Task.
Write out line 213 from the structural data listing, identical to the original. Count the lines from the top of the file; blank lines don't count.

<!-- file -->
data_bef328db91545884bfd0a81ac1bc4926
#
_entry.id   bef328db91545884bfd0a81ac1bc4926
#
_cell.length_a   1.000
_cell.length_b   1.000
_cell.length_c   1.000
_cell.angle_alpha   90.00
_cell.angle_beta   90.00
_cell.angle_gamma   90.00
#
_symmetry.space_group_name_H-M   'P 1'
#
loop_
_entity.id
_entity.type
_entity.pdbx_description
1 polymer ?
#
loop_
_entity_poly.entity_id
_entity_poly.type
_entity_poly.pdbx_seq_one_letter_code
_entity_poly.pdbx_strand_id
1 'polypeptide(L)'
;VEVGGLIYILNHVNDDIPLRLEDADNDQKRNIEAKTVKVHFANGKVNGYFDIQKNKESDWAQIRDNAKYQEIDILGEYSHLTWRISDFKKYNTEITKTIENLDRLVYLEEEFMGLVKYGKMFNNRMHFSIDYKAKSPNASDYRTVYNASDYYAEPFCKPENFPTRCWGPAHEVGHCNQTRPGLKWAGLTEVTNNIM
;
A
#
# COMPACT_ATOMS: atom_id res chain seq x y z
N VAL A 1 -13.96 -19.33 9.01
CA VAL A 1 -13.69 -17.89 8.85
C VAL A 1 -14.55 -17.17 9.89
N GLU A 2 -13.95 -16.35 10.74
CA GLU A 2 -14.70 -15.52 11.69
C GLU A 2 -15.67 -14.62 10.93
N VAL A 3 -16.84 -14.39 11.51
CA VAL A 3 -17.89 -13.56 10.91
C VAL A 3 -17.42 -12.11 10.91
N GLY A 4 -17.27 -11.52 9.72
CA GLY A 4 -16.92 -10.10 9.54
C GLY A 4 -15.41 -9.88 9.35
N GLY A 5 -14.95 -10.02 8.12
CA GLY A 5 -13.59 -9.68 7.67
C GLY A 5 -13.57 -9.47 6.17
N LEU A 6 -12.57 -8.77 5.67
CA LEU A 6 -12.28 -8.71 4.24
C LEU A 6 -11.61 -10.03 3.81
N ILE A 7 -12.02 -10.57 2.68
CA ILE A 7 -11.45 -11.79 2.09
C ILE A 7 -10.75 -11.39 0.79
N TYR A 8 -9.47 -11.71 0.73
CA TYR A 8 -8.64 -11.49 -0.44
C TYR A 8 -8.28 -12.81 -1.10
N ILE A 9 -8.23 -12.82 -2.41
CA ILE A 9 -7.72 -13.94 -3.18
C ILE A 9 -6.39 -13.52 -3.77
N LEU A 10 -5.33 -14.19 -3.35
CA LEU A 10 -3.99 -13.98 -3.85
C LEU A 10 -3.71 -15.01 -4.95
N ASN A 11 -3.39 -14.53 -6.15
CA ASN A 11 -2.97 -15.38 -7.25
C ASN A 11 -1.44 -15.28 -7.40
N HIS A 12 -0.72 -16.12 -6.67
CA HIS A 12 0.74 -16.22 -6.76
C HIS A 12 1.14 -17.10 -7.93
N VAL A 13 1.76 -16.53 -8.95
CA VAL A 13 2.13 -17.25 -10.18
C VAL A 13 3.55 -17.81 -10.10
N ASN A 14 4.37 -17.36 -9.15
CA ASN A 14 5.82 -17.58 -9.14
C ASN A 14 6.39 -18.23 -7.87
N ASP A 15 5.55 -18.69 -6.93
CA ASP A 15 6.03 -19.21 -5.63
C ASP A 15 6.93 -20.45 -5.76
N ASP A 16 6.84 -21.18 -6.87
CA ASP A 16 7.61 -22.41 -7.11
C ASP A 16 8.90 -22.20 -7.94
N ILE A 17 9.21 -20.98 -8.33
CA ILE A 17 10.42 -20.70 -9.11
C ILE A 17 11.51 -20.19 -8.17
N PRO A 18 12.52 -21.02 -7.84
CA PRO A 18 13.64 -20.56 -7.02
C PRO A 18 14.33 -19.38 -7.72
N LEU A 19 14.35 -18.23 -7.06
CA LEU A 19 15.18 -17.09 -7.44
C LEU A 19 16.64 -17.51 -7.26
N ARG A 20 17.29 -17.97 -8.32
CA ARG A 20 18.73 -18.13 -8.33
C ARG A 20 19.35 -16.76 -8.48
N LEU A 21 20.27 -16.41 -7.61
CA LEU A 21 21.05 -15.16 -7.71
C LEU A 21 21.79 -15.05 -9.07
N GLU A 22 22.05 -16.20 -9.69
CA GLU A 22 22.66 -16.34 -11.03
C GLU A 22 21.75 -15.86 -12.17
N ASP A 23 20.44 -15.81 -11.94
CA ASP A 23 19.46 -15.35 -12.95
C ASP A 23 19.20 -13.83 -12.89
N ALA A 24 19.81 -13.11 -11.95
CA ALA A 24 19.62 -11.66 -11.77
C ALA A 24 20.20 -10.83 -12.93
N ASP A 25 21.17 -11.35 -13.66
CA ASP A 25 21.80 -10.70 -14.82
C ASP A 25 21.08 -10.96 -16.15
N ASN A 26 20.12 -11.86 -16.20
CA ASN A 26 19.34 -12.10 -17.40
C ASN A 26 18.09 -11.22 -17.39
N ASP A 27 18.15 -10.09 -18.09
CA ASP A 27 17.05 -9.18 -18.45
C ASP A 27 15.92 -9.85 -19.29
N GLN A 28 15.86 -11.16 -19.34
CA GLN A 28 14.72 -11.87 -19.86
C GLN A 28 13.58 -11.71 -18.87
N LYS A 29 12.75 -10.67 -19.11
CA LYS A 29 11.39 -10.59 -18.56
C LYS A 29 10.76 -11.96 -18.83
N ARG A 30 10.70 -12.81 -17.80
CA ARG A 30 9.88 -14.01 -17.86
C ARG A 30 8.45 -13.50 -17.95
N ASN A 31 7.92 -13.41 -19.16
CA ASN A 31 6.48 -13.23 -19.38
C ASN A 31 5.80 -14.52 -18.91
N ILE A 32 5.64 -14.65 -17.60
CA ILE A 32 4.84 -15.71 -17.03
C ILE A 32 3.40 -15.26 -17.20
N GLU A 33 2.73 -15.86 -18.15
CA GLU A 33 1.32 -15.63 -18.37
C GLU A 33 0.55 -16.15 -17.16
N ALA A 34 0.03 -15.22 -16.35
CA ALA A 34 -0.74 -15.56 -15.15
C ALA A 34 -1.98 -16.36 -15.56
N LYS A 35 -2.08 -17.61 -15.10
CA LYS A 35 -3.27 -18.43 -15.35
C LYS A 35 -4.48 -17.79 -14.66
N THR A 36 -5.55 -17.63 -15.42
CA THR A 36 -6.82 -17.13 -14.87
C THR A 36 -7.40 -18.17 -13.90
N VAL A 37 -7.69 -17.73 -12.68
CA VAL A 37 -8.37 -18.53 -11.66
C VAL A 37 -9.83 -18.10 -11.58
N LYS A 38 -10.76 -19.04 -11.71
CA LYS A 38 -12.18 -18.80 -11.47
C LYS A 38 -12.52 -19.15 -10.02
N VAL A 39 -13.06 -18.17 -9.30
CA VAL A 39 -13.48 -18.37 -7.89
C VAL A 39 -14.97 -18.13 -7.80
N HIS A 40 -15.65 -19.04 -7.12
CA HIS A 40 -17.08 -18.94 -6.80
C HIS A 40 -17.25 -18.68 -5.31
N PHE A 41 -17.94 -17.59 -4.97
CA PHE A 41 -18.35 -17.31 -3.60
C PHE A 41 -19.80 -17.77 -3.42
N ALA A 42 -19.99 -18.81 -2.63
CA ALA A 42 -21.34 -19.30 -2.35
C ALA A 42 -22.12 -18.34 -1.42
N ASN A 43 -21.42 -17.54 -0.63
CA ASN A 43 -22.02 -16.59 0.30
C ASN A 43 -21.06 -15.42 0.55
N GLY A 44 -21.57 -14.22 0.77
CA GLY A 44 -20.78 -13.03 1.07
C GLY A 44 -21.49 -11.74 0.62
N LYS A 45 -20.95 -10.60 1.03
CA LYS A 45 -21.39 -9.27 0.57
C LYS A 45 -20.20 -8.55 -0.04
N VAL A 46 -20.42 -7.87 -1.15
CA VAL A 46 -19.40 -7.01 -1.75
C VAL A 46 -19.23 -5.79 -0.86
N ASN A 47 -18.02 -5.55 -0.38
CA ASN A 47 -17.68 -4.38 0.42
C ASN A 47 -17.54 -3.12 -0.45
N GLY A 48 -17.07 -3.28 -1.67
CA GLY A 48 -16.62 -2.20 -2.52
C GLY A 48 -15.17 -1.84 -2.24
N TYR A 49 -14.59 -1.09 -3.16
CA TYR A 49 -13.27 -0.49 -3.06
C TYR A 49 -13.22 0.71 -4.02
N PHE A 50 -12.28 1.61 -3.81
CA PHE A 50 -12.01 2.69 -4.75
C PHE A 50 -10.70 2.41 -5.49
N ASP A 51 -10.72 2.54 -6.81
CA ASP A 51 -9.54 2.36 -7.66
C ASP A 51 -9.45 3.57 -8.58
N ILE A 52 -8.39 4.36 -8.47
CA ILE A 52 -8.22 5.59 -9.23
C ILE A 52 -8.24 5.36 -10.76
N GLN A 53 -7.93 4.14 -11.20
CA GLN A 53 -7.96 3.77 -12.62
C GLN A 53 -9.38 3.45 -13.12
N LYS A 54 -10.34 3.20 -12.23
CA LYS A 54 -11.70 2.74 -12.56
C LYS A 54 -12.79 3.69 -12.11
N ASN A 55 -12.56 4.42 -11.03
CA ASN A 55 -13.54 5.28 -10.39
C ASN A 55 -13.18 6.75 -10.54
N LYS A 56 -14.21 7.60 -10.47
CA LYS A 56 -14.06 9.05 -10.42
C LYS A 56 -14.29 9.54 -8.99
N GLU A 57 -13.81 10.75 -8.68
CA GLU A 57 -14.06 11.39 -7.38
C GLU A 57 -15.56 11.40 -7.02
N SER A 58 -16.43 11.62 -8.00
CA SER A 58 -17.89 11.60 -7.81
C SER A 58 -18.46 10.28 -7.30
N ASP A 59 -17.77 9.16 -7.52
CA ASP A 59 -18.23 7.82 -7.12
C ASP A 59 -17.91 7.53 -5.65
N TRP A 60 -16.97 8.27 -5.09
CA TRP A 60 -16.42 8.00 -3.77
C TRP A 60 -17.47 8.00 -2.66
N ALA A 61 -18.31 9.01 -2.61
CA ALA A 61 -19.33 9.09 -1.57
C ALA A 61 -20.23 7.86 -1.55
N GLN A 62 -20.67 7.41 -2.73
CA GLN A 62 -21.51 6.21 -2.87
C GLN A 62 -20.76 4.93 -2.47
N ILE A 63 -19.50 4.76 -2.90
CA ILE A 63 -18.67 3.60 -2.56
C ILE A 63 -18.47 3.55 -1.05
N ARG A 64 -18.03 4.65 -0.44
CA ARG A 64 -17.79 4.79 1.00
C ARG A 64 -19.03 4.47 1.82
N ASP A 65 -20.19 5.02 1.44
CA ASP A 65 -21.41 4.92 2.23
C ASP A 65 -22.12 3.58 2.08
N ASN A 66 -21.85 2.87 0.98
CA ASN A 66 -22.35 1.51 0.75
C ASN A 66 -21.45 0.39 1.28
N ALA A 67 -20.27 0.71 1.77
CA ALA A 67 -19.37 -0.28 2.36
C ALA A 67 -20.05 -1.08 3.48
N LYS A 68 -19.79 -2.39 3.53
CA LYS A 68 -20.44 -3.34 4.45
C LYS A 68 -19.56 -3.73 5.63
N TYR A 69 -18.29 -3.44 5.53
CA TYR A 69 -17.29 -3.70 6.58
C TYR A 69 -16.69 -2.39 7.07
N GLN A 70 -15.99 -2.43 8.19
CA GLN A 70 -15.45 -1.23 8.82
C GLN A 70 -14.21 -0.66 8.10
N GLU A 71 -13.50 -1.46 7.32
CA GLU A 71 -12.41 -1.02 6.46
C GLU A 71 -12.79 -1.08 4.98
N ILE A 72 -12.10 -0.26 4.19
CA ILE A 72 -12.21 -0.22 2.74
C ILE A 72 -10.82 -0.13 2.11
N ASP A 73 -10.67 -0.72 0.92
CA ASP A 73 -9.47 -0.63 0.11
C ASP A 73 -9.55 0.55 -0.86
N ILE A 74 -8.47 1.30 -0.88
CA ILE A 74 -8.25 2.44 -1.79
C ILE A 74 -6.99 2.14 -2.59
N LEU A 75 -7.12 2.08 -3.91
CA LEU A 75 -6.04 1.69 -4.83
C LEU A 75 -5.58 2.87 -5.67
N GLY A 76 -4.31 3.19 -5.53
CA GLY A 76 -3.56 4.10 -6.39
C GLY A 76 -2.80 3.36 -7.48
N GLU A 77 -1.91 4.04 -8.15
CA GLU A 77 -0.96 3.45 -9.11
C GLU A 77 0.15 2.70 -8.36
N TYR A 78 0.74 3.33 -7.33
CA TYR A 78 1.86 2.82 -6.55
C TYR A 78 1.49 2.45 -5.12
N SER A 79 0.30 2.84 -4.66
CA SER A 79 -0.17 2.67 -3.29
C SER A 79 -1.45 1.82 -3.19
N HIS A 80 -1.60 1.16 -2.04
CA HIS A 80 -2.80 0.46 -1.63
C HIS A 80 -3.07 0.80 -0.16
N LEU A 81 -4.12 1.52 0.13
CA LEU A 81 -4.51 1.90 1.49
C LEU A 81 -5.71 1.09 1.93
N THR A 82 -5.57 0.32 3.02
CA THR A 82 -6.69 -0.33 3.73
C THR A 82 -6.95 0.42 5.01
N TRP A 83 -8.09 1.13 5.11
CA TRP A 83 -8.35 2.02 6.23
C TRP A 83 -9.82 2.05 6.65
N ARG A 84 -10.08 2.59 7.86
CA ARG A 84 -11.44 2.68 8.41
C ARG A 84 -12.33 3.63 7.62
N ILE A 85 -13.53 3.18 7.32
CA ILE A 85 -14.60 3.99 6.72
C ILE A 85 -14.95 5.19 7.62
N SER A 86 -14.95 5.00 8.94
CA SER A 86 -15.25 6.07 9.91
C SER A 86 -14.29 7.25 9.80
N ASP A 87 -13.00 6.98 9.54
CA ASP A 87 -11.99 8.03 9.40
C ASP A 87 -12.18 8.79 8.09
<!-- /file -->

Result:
C ALA A 61 -20.23 7.86 -1.55